August 2006

George Kalamaras


George Kalamaras George Kalamaras is the author of five books of poetry, three of which are full-length: Even the Java Sparrows Call Your Hair (Quale Press, 2004), Borders My Bent Toward (Pavement Saw Press, 2003), and The Theory and Function of Mangoes (Four Way Books, 2000), which won the Four Way Books Intro Series. He is the recipient of creative writing fellowships from the National Endowment for the Arts (1993) and the Indiana Arts Commission (2001), and first prize in the 1998 Abiko Quarterly International Poetry Prize (Japan). He is Professor of English at Indiana University-Purdue University Fort Wayne, where he has taught since 1990.
Azoic Bottom    

Now we come to the study of yellow mud, of the skeptical dredges, of the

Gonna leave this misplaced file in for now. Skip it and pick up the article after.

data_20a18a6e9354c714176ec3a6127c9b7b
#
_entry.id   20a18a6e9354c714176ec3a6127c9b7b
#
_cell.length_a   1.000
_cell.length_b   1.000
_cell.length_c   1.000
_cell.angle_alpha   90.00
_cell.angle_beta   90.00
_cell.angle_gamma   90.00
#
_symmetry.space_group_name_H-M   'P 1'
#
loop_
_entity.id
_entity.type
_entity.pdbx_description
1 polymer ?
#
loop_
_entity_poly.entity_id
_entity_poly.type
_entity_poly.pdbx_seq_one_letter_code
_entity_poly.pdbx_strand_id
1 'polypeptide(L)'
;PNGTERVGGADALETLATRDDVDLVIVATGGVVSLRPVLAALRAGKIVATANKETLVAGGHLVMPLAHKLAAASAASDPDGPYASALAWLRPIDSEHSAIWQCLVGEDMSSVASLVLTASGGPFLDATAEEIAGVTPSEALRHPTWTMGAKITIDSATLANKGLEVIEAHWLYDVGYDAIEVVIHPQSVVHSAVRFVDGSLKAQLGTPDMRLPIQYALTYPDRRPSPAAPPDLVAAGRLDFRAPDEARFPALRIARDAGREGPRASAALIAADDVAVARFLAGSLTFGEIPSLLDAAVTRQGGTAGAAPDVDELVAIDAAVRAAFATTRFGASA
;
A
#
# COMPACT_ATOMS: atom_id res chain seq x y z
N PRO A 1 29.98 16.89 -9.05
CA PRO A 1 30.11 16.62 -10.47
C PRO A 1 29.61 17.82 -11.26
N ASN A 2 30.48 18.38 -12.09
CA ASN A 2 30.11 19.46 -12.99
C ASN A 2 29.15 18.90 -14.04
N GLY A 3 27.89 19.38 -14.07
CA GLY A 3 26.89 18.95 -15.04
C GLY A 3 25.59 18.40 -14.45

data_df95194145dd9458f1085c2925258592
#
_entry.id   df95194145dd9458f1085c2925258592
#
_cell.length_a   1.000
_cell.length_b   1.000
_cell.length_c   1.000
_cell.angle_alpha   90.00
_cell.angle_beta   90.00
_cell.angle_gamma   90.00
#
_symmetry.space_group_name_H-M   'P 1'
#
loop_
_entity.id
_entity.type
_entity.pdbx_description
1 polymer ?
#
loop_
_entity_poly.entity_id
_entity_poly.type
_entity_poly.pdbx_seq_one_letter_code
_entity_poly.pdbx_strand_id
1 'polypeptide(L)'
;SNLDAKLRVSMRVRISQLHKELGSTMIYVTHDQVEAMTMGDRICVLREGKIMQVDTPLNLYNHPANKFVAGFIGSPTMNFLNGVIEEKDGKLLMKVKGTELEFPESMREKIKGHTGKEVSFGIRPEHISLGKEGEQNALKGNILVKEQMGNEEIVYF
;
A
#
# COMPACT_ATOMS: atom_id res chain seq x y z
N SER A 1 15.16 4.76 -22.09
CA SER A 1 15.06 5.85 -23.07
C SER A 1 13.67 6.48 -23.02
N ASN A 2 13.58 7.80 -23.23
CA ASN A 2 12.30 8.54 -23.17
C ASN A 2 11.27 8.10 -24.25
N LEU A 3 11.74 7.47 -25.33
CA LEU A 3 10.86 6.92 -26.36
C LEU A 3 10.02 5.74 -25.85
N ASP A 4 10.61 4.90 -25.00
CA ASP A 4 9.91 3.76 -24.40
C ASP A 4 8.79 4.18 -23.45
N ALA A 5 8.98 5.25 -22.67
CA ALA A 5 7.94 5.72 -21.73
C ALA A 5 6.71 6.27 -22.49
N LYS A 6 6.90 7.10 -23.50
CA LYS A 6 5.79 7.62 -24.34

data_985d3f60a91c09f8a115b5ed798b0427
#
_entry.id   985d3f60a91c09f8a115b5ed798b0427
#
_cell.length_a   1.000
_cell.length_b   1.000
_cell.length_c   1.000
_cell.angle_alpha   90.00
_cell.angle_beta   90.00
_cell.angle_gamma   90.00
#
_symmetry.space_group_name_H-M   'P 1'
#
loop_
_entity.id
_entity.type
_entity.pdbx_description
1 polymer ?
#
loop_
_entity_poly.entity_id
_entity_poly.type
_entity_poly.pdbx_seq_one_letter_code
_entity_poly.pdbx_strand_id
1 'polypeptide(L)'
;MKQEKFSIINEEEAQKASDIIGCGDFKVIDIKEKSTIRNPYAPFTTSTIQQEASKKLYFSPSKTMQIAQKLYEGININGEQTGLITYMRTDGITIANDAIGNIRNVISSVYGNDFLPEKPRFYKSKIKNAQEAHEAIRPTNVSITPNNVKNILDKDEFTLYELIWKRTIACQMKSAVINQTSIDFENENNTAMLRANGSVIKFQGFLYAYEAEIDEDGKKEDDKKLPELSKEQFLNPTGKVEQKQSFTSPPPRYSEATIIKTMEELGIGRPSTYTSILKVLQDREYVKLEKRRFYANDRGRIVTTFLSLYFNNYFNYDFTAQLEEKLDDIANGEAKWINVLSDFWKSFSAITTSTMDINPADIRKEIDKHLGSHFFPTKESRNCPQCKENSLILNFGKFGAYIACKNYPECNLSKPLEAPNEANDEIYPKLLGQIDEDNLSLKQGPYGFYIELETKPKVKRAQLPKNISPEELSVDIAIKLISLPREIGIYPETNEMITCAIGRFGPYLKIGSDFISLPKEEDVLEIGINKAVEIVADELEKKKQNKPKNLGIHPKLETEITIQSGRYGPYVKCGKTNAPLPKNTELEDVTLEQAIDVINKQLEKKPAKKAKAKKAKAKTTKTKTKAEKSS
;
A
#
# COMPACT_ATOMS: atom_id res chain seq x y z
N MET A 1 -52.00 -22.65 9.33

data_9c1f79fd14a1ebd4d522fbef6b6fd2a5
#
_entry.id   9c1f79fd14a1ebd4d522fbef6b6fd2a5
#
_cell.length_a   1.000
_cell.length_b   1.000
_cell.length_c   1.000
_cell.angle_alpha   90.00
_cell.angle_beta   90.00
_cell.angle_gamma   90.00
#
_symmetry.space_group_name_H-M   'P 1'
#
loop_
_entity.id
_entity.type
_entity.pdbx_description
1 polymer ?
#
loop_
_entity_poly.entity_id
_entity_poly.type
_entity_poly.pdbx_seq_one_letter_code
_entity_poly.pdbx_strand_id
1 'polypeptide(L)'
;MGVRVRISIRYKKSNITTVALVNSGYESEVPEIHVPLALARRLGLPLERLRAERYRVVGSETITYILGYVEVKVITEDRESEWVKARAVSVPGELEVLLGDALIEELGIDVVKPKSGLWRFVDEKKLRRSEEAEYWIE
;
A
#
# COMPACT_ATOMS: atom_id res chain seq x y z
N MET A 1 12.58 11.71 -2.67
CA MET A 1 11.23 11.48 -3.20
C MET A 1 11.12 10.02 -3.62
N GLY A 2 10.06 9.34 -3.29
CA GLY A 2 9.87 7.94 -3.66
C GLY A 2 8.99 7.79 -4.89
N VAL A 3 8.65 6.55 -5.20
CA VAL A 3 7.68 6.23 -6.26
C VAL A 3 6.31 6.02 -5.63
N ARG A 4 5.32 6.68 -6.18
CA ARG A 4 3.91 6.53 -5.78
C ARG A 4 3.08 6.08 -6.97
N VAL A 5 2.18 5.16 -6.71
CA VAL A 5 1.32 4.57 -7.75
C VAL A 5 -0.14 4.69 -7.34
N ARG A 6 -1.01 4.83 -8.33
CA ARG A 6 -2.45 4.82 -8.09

azoic bottom.
The glowing photograph of a fish was all we had, and we continuously
     referred to it as the fish.

Then there were forty-nine years in the throat, the threat of belonging to a
The occasional cable tottering in our tonsils like a miserable struggle.

Sure, we became human for a purpose.
Yes, the sperm and ovum united to form the medulla oblongata, from which
     our sea-fluid selves emerged.

When my wife soaks in bath salts.
When she laces the stew with particles of fire.

When the muscle relaxes among the flowering beds of epsom dress.
When dining out, I crave the waitress's sway and what she keeps firm
     between her legs.

The darkest part of a whaleboat is the killing floor.
Physically hurt by speech, I flop around, harpoon-strong, cognizant of my one
     hole of breath, crowding down the long word of my life into what I was,
     into what I might become.



George Kalamaras: Poetry
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